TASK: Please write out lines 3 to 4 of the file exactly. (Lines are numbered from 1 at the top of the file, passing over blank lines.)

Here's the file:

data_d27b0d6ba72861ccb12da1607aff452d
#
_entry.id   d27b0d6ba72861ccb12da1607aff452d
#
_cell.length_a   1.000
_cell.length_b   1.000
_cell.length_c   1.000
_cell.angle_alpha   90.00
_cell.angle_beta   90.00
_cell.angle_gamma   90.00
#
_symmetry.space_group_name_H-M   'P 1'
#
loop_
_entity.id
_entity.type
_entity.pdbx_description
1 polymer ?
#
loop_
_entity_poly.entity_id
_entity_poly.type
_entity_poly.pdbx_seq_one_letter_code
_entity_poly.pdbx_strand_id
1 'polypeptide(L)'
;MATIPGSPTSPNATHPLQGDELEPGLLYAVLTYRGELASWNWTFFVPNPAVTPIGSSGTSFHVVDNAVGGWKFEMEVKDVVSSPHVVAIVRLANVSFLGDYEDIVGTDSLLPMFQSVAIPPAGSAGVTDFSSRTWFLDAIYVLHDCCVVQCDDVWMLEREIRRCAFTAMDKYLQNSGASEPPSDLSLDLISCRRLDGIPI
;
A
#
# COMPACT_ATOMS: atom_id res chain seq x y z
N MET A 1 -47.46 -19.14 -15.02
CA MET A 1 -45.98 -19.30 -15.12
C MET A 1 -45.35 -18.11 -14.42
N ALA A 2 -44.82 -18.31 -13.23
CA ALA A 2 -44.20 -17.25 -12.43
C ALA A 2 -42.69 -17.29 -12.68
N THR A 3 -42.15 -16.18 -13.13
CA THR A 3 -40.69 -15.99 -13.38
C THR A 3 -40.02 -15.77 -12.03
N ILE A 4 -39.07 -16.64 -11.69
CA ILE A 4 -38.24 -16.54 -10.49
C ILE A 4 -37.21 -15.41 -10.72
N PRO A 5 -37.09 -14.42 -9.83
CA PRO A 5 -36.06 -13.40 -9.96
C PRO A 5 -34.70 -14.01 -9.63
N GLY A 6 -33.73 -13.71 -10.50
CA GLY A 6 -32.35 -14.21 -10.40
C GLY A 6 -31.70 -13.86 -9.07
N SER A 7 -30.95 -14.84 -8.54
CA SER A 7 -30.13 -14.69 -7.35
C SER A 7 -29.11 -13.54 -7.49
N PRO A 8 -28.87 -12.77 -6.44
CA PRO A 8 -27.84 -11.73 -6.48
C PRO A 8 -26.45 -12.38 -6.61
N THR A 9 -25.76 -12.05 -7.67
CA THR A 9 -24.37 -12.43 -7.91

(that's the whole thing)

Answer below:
_entry.id   d27b0d6ba72861ccb12da1607aff452d
#